Audio Life Hearing Center- Knoxville, TN

Woman suffering with tinnitus and grimacing laying down in bed pressing a gray pillow to her ears.

The buzzing in your ear keeps worsening. At first, you could hardly hear it. But after being at the construction site all day (for work), you’ve realized just how loud (and how persistent) that buzzing has become. At times, it sounds like ringing or other noises. You don’t know if you should come in and see us or how ringing in your ears could even be treated.

The management of tinnitus (that’s what that ringing is called) will vary from person to person and depend considerably on the origin of your hearing problems. But your own tinnitus treatment will share some common threads with others that can help you get prepared.

What type of tinnitus do you have?

Tinnitus is very common. There can be numerous causes for the ringing (or whatever tinnitus noises you’re hearing). That’s why tinnitus is often divided into two categories in terms of treatment:

  • Medical Tinnitus: Some tinnitus symptoms are caused by an underlying medical problem, like an ear infection, too much earwax, or a growth, among other ailments. Dealing with the underlying medical problem will usually be the priority of your medical professional.
  • Non-Medical Tinnitus: Tinnitus that is related to hearing damage or hearing impairment is usually referred to as “non-medical” tinnitus. Severe, persistent, and chronic tinnitus can be the outcome of hearing damage caused by long term exposure to loud noise (like at your construction site). It’s usually very challenging to manage non-medical tinnitus.

The type of tinnitus you have, and the root cause of the hearing affliction, will determine the best ways to treat those symptoms.

Treating medical tinnitus

Your medical tinnitus symptoms will normally clear up when the root medical problem is addressed. Treatments for medical tinnitus may include:

  • Surgery: When your tinnitus is triggered by a tumor or other growth, doctors could do surgery to remove the mass that is causing your tinnitus, particularly if your symptoms are decreasing your quality of life.
  • Antibiotics: Your doctor may prescribe you with antibiotics if your tinnitus is related to a bacterial ear infection. Your tinnitus symptoms will most likely go away when the infection clears up.
  • Hydrocortisone: Certain types of infections will not react to antibiotics. Viral infections, for example, never respond to antibiotic solutions. Hydrocortisone might be prescribed in these situations to manage other symptoms.

If your tinnitus is caused by a medical problem, you’ll want to contact us to get personalized treatment options.

Non-medical tinnitus treatments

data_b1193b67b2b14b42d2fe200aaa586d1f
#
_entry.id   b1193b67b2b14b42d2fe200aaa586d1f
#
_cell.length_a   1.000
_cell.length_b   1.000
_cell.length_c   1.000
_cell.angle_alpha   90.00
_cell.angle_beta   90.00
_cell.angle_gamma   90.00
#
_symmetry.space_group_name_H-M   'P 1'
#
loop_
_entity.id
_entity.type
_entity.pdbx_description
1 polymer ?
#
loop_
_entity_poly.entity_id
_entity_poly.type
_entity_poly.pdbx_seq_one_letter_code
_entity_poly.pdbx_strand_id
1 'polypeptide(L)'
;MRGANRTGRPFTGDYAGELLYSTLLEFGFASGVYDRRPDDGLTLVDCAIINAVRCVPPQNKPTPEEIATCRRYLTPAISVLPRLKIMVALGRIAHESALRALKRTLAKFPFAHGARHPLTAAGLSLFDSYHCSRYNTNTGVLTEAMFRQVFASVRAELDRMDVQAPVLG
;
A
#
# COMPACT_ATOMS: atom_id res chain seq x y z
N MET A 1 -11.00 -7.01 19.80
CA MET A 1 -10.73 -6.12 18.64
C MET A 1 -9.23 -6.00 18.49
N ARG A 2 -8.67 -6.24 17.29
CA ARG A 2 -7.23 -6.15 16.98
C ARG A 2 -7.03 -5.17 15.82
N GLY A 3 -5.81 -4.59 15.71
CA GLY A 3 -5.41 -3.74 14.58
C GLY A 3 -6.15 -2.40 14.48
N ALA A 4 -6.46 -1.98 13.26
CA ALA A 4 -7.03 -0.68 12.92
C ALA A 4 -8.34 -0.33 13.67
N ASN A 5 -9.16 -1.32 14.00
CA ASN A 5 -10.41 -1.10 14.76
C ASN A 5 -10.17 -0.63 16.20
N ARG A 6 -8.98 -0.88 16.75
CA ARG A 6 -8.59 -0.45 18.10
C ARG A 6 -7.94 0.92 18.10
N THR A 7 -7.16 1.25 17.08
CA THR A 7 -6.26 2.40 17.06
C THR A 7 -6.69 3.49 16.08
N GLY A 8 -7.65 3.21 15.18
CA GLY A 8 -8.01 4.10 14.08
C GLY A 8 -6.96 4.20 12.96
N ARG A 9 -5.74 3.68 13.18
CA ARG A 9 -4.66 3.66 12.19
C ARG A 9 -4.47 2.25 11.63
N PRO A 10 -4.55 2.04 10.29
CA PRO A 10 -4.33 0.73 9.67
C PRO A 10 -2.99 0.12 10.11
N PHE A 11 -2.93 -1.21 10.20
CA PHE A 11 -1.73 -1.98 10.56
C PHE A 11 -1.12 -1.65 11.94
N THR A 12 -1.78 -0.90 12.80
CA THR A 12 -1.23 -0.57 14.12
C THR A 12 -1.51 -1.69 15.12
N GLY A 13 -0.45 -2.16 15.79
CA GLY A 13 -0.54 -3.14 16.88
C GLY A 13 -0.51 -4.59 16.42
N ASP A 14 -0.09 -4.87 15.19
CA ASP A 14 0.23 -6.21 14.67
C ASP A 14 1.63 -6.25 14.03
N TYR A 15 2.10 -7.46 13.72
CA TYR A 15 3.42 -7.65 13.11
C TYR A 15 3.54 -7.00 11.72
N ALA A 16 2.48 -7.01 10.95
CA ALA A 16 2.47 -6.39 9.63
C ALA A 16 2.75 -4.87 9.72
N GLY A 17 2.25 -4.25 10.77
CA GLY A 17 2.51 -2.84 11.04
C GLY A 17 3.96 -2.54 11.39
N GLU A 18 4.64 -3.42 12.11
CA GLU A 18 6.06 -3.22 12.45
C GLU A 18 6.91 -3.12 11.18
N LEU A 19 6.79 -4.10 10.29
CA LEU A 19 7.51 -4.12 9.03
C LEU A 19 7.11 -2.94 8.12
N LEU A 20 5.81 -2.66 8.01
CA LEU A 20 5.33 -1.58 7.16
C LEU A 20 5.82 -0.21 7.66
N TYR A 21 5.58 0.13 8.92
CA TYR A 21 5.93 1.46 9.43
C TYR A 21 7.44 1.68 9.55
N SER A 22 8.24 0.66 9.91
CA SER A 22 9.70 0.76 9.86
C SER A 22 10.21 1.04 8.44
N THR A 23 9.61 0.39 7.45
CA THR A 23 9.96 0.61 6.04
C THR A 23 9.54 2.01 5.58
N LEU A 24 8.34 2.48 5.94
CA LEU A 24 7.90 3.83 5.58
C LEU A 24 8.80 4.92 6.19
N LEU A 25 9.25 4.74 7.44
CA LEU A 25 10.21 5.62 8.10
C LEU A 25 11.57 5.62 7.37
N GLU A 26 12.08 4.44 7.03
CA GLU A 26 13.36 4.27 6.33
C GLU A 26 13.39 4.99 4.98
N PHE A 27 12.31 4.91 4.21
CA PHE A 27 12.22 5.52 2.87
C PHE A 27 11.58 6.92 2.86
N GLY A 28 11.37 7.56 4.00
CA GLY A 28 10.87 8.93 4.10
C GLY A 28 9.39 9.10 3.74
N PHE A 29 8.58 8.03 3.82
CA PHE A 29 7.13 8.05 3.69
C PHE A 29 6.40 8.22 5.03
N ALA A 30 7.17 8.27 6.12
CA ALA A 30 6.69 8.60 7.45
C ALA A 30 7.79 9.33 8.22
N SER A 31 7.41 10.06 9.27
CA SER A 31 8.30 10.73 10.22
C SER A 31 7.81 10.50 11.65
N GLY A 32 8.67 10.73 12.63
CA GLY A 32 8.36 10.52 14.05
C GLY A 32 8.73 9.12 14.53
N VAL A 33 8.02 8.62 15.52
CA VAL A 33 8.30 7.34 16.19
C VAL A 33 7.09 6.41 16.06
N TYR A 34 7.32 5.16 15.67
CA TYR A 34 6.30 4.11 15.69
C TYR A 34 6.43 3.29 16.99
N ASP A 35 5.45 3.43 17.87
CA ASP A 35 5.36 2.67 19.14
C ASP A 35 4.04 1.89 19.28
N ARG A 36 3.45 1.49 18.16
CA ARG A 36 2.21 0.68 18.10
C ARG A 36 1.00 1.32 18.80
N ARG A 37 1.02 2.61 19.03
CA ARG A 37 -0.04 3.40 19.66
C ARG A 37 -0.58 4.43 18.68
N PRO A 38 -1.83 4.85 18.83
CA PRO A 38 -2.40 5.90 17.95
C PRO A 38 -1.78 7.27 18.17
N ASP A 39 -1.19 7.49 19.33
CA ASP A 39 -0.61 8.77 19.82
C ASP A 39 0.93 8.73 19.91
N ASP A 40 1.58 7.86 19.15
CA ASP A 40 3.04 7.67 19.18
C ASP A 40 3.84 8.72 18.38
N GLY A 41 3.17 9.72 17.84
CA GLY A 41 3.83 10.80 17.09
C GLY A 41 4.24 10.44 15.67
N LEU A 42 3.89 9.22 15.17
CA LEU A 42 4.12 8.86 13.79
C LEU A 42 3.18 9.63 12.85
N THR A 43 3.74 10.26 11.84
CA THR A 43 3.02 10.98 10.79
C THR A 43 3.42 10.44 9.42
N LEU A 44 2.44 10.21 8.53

Usually, medical tinnitus is much easier to diagnose and treat than non-medical tinnitus. There’s normally no cure for non-medical tinnitus (particularly in situations where the tinnitus is caused by hearing damage). Treatments, instead focus on relieving symptoms and improving the quality of life.

  • Noise-masking devices: These devices mask your tinnitus sounds by creating enough white noise to allow the buzzing or ringing to fade into the background. These devices can be calibrated to generate certain sounds created to offset your tinnitus symptoms.
  • Medications: There are some experimental medications available for treating tinnitus. As an example, tinnitus symptoms can sometimes be reduced by combinations of anti-anxiety medication and steroids. However, you’ll want to speak with us before making any decisions about medications.
  • Hearing aids: If your tinnitus becomes more dominant as your hearing wanes, a hearing aid may help you manage the symptoms of both ailments. When you have hearing impairment everything outside gets quieter and that can make your tinnitus noises seem louder. A hearing aid can help mask the sound of your tinnitus by raising the volume of everything else.
  • Cognitive-behavioral therapy: In some instances, you can be trained to ignore the noises of your tinnitus. This commonly utilized method has helped many individuals do just that.

Find what works

For the majority of us, it won’t be completely clear what’s triggering our tinnitus, so it’s likely you’ll need to try multiple strategies in order to successfully treat your own hearing problems. In most cases, tinnitus can’t be cured. But numerous different treatment options are available that could decrease the symptoms. The trick is finding the one that works for you.

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The site information is for educational and informational purposes only and does not constitute medical advice. To receive personalized advice or treatment, schedule an appointment.
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